In times of physical or emotional stress, the human body produces elevated levels of the stress hormone, adrenaline. Adrenaline has long been implicated in the "fight or flight" response to danger. It can provide the strength necessary to fend off or flee from an attacker or a dangerous situation.

Medical science does not yet have a full understanding of how adrenaline impacts the heart, but they suspect that, in stress cardiomyopathy, an enormous rush of adrenaline simply overwhelms the heart muscle. This can impair heart function, though, usually, that impairment is temporary and leaves behind no permanent ill effects.

Many people who experience broken heart syndrome feel like they are having a heart attack. Symptoms include shortness of breath, low blood pressure, congestive heart failure, and chest pain. When a heart attack occurs, however, arteries around the heart become blocked, restricting blood flow and causing tissue death in the heart muscle. Most people with stress cardiomyopathy also have healthy cardiovascular systems, and have not experienced any arterial blockage. The adrenaline rush implicated in broken heart syndrome seems to temporarily paralyze heart tissue, but does not kill it.

The symptoms of stress cardiomyopathy usually appear suddenly. They are often so severe that patients immediately seek medical treatment. Broken heart syndrome can cause significant, if temporary, heart muscle weakness. Most patients need to be hospitalized while they recover.

With treatment, the prognosis for stress cardiomyopathy is very good. The heart muscle usually recovers from temporary paralysis within 14 days, and the disease usually leaves no lasting damage. Most patients recover completely. Doctors do not yet know what the rates of recurrence are for broken heart syndrome, but many believe that the disease is unlikely to recur.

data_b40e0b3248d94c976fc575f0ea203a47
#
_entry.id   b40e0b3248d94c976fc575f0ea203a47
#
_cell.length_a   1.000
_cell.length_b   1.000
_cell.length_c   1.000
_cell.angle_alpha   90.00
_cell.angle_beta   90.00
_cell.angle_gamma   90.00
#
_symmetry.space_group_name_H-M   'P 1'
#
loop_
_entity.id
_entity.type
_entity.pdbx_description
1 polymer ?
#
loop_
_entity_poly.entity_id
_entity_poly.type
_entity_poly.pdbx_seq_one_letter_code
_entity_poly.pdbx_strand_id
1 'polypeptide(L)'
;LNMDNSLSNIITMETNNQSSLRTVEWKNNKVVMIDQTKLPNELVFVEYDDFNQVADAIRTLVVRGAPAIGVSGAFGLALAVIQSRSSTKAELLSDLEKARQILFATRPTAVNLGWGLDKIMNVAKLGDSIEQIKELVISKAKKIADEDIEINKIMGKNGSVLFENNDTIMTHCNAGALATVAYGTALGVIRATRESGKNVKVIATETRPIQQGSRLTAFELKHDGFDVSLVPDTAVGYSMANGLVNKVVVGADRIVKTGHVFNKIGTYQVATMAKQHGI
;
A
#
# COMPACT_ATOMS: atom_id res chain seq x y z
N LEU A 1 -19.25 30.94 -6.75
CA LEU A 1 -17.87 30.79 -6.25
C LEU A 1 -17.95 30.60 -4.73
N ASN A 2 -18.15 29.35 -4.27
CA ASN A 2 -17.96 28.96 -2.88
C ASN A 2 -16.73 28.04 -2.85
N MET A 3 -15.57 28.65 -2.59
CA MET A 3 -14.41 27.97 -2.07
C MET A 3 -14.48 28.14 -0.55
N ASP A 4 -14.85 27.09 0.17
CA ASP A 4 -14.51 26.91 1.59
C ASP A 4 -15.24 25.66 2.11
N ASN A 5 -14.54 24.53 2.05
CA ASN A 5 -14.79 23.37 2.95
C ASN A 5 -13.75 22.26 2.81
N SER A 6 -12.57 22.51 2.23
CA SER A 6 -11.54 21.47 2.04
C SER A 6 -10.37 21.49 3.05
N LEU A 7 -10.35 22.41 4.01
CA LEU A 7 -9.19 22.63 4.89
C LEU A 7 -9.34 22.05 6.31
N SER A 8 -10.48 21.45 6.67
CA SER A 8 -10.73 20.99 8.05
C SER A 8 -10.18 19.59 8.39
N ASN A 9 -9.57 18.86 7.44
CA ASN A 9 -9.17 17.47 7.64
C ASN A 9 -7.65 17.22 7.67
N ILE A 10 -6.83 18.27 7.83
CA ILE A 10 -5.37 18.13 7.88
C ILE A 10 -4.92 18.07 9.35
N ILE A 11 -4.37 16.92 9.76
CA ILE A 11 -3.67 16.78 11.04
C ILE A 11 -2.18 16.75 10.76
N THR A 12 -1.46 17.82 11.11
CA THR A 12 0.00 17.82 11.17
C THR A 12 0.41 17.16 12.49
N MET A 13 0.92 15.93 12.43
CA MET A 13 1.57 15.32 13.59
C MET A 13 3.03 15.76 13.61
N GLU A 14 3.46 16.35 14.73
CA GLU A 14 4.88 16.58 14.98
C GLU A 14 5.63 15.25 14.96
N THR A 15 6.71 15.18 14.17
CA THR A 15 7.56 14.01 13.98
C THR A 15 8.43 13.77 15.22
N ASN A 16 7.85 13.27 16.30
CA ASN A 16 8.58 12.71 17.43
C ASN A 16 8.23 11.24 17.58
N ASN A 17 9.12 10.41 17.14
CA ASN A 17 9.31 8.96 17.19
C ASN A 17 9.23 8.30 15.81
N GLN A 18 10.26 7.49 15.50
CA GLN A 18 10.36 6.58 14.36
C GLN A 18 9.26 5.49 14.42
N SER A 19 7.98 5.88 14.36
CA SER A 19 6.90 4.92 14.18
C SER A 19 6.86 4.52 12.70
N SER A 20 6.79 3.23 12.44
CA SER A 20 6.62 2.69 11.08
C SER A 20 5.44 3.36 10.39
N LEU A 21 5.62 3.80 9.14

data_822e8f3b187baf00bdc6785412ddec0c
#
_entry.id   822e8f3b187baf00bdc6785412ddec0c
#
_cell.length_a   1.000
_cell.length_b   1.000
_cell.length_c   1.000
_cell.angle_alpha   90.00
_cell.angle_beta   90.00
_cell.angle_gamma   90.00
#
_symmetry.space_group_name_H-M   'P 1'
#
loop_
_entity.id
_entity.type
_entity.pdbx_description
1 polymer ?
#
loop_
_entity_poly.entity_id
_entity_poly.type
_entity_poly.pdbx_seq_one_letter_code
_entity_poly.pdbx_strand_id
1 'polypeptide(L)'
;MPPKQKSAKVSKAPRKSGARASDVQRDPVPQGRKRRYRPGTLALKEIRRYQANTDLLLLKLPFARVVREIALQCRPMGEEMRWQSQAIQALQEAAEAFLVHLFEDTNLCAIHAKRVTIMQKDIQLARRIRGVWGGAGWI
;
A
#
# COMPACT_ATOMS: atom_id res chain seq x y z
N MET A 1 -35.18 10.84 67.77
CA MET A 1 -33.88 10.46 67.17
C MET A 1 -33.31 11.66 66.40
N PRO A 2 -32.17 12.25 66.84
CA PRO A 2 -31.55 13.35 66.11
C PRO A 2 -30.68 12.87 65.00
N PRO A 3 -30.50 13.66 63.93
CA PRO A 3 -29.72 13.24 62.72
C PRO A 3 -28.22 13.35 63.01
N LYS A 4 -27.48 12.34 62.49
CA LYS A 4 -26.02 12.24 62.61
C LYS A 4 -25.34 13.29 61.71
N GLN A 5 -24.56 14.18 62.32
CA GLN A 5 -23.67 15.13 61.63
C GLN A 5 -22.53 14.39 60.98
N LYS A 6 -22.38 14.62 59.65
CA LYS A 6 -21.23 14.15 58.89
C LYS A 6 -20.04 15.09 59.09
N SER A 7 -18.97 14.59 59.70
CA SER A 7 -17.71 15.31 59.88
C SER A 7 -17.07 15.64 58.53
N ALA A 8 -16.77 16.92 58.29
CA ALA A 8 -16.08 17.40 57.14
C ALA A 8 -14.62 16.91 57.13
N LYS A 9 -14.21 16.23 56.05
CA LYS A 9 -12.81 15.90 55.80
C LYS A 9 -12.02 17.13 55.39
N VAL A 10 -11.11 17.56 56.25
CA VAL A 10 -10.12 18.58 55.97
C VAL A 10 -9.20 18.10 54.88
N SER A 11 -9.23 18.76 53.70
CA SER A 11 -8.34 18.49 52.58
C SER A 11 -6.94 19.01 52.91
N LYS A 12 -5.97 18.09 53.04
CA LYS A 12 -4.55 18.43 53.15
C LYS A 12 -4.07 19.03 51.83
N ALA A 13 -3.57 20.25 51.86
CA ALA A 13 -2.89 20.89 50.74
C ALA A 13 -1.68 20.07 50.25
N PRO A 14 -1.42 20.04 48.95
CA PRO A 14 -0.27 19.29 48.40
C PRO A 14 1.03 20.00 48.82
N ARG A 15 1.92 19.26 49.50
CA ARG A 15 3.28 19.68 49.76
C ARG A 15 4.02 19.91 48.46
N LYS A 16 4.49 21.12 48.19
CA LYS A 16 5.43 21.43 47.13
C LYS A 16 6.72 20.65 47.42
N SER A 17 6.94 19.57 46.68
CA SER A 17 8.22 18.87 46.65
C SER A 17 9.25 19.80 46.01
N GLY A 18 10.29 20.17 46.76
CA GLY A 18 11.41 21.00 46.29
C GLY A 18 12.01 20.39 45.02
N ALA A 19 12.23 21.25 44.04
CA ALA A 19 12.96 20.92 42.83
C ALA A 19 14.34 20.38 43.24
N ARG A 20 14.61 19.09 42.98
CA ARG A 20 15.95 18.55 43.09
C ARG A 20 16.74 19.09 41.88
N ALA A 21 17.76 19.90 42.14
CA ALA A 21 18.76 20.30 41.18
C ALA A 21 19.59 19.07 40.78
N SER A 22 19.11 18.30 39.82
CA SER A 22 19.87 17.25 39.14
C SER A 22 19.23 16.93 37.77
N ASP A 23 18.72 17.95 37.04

WiseGeek is dedicated to providing accurate and trustworthy information. We carefully select reputable sources and employ a rigorous fact-checking process to maintain the highest standards. To learn more about our commitment to accuracy, read our editorial process.
Marjorie McAtee
By Marjorie McAtee , Former Writer
Marjorie McAtee, a talented writer and editor with over 15 years of experience, brings her diverse background and education to everything she writes. With degrees in relevant fields, she crafts compelling content that informs, engages, and inspires readers across various platforms. Her ability to understand and connect with audiences makes her a skilled member of any content creation team.

Discussion Comments

Marjorie McAtee

Marjorie McAtee

Former Writer

Marjorie McAtee, a talented writer and editor with over 15 years of experience, brings her diverse background and education to everything she writes. With degrees in relevant fields, she crafts compelling content that informs, engages, and inspires readers across various platforms. Her ability to understand and connect with audiences makes her a skilled member of any content creation team.
WiseGeek, in your inbox

Our latest articles, guides, and more, delivered daily.

WiseGeek, in your inbox

Our latest articles, guides, and more, delivered daily.